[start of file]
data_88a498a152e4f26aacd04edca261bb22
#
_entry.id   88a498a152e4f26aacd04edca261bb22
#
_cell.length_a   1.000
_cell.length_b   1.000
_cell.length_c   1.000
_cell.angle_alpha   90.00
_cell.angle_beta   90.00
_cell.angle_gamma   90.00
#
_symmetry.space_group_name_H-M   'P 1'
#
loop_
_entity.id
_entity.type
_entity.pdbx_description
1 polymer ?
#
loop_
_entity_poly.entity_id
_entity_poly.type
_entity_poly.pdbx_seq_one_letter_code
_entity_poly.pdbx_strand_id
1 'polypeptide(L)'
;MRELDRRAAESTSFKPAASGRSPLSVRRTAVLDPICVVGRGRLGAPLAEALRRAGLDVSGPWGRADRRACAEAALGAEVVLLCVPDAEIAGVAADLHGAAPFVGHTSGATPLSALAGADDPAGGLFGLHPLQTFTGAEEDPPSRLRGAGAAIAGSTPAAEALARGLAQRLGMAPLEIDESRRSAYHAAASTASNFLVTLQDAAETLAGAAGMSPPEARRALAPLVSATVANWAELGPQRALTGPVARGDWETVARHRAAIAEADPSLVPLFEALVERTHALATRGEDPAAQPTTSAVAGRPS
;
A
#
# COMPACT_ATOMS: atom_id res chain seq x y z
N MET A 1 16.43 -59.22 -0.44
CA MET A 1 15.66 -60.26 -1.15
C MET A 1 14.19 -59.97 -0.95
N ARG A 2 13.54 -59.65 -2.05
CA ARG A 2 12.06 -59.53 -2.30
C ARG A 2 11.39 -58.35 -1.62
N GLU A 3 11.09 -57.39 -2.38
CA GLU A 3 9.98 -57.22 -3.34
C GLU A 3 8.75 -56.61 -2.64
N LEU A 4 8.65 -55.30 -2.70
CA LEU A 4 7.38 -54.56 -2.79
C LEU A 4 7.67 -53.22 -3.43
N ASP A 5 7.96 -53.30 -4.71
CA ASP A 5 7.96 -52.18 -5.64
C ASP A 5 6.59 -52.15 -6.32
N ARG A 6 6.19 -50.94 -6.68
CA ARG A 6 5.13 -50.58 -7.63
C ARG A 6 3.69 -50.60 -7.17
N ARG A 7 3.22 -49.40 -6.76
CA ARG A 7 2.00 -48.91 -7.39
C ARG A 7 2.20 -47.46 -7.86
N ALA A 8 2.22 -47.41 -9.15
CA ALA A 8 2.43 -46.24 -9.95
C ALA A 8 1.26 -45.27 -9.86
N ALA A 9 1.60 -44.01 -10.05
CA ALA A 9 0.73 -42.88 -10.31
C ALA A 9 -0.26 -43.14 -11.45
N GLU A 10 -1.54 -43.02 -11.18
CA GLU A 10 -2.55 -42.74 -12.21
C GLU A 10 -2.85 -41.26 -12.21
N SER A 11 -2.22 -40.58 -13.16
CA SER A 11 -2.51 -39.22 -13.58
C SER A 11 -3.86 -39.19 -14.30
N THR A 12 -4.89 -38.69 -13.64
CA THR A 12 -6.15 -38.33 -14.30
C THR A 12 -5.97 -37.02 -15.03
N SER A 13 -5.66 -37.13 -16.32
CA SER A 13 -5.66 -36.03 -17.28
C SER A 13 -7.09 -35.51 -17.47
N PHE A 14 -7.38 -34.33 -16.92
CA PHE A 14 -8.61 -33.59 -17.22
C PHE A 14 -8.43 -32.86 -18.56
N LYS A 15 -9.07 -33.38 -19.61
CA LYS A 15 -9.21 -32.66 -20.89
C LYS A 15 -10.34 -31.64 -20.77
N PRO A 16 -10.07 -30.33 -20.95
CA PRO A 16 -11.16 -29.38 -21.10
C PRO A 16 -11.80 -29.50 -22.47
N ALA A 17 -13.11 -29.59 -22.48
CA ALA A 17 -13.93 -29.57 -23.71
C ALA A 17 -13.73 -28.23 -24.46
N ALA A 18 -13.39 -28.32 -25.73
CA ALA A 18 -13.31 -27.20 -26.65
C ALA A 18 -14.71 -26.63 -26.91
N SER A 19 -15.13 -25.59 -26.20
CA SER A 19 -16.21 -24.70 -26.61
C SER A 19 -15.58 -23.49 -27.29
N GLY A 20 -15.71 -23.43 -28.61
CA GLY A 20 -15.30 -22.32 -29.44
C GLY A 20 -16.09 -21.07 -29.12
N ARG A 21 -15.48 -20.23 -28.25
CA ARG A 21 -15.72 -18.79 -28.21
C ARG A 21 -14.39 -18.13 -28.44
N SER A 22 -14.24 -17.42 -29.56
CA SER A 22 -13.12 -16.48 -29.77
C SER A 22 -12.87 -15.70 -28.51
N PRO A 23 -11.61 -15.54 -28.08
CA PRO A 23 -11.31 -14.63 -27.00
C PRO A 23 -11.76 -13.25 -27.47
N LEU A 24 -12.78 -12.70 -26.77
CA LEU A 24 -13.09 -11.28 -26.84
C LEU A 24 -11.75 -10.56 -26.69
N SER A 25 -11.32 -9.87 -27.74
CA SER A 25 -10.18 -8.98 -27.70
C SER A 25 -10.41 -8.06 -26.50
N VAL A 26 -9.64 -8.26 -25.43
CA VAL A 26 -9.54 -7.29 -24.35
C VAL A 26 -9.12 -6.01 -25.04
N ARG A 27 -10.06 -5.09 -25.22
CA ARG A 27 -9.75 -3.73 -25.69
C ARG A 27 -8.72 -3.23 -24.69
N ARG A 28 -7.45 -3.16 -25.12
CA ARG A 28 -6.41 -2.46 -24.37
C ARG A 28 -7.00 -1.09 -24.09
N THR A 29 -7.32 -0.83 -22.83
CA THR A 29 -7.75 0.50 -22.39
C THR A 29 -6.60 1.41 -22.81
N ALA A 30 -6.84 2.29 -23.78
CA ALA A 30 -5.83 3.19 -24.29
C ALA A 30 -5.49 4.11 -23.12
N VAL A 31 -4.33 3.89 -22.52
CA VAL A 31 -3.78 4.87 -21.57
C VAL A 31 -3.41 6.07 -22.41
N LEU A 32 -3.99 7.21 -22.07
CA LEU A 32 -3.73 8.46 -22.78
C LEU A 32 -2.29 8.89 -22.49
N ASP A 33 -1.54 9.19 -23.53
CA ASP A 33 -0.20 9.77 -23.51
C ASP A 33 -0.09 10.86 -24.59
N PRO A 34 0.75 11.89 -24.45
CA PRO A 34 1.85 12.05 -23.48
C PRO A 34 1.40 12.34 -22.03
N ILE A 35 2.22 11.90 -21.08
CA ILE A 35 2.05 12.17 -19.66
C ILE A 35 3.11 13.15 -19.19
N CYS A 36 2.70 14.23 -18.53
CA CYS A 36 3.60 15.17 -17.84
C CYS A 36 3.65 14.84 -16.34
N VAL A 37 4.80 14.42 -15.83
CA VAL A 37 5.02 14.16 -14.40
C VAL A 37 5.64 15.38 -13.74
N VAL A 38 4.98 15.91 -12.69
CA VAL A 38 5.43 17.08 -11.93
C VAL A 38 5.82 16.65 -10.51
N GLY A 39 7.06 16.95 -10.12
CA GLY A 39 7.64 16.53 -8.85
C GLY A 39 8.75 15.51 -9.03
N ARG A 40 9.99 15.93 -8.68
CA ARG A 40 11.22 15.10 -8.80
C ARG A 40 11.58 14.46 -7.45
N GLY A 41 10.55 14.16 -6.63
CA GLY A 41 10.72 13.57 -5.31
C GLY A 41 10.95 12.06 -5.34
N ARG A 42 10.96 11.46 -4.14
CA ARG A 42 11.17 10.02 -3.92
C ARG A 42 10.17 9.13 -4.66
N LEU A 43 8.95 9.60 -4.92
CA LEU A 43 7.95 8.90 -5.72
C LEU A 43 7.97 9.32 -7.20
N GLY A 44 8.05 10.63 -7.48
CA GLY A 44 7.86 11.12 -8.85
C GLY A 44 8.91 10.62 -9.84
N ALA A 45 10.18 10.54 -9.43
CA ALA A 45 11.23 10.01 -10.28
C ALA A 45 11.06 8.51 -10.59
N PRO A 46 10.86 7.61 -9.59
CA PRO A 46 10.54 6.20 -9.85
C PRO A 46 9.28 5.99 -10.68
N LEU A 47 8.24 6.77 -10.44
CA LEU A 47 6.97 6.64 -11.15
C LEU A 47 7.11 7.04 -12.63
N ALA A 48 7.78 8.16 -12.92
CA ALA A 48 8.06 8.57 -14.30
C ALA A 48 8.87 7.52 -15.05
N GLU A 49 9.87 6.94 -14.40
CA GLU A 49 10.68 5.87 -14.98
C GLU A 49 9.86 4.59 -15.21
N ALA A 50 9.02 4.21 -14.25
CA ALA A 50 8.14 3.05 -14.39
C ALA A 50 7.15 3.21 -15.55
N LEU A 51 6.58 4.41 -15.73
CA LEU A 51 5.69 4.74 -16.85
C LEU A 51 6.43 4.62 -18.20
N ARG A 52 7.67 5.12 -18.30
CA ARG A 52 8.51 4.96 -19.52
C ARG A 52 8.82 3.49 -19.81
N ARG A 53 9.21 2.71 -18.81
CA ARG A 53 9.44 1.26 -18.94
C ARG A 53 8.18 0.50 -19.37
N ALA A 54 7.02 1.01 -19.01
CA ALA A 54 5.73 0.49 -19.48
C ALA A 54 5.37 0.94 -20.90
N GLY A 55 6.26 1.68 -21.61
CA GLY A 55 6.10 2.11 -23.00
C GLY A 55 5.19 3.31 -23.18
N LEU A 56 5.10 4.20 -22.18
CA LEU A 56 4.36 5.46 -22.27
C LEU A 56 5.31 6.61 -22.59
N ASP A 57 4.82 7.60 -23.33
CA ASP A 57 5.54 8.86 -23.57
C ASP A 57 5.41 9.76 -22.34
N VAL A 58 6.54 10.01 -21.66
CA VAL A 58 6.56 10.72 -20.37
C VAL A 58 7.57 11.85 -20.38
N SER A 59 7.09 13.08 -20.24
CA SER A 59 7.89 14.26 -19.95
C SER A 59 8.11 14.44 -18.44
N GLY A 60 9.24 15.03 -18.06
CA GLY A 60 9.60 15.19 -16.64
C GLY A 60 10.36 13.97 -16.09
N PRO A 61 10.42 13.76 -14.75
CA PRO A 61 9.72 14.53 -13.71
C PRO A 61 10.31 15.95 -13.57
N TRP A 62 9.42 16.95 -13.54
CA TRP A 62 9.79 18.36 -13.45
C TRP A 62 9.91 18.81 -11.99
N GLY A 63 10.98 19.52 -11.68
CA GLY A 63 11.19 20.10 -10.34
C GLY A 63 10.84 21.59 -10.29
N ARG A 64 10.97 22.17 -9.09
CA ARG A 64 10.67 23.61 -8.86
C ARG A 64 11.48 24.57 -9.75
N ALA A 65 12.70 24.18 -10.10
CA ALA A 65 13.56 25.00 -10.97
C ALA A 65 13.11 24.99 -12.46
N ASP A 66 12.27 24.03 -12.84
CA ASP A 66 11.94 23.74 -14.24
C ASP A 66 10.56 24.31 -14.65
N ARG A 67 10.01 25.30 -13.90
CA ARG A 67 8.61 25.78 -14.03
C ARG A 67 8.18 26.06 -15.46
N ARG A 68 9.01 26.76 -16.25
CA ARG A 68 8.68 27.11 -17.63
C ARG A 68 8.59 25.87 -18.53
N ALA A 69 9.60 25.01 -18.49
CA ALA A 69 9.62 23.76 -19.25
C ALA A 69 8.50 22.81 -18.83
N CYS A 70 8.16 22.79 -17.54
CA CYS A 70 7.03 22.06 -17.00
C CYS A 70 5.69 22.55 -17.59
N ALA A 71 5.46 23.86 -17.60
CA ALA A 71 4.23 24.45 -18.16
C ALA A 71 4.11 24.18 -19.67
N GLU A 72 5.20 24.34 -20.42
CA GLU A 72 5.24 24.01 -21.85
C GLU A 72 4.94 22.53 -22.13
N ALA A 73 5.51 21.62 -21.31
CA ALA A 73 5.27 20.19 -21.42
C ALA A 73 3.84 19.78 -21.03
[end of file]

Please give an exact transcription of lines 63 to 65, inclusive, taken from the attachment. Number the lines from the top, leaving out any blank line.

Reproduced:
C SER A 11 -3.86 -39.19 -14.30
N THR A 12 -4.89 -38.69 -13.64
CA THR A 12 -6.15 -38.33 -14.30